In a published letter over the weekend, former President Fidel Castro said Cuba's enemies were out to smear the island nation by mischaracterizing the Cuban armaments seized at the Panama Canal on a boat bound for North Korea.
In a letter dated July 26, Castro alluded to allegations that Cuba may have violated U.N. sanctions against the Asian nation, calling them an attempt to defame his country.
"In recent days there was an attempt to slander our Revolution, trying to portray (President Raul Castro) as tricking the United Nations and other heads of state," Castro wrote.
Addressed to foreign leaders who attended Friday's celebration marking the 60th anniversary of the beginning of the Cuban Revolution, the letter also reaffirmed Cuba's stated opposition to nuclear weapons.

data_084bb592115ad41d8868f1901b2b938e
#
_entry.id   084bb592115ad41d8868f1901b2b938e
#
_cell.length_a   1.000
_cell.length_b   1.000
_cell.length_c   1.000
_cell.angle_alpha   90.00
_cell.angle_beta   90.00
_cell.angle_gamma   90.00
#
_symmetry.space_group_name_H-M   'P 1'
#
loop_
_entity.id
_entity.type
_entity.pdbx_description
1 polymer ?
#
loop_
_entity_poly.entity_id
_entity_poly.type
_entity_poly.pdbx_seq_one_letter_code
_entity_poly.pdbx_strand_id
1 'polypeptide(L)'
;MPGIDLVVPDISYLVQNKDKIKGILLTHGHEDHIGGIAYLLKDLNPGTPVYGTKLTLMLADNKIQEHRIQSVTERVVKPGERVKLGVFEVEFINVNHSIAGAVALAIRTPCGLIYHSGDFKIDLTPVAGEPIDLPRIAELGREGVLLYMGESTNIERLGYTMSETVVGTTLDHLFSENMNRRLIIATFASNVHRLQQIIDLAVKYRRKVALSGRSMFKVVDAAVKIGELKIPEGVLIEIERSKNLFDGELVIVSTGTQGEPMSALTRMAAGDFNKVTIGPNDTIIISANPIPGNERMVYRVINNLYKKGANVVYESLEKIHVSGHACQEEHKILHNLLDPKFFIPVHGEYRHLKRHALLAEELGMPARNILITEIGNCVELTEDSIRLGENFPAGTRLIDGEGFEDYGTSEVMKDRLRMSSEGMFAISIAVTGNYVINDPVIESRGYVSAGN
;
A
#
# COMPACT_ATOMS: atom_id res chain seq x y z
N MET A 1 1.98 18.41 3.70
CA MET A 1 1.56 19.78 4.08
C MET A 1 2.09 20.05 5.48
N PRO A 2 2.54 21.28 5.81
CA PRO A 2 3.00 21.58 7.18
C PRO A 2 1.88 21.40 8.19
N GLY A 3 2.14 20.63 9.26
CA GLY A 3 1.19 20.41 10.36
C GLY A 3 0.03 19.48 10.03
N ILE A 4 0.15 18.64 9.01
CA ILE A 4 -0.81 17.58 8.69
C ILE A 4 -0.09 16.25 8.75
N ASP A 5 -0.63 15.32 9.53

The Panamanian government on July 16 announced the discovery of missiles and other military equipment on the North Korean-flagged freighter Chong Chon Gang, underneath a shipment of sugar.
Cuba said they were aging defensive weaponry including surface-to-air missile systems, fighter jets and engines that were being sent to North Korea for repairs.
State-run website Cubadebate said Castro gave the letter to Venezuelan President Nicolas Maduro at a meeting between the two men Friday.
Cubadebate published photographs this weekend of Maduro and Castro, who wore a white warm-up jacket over a plaid collared shirt.
Castro was forced to step aside by a near-fatal intestinal condition in 2006 in favor of his younger brother Raul, and is rarely seen in public these days.
Based on reporting by The Associated Press.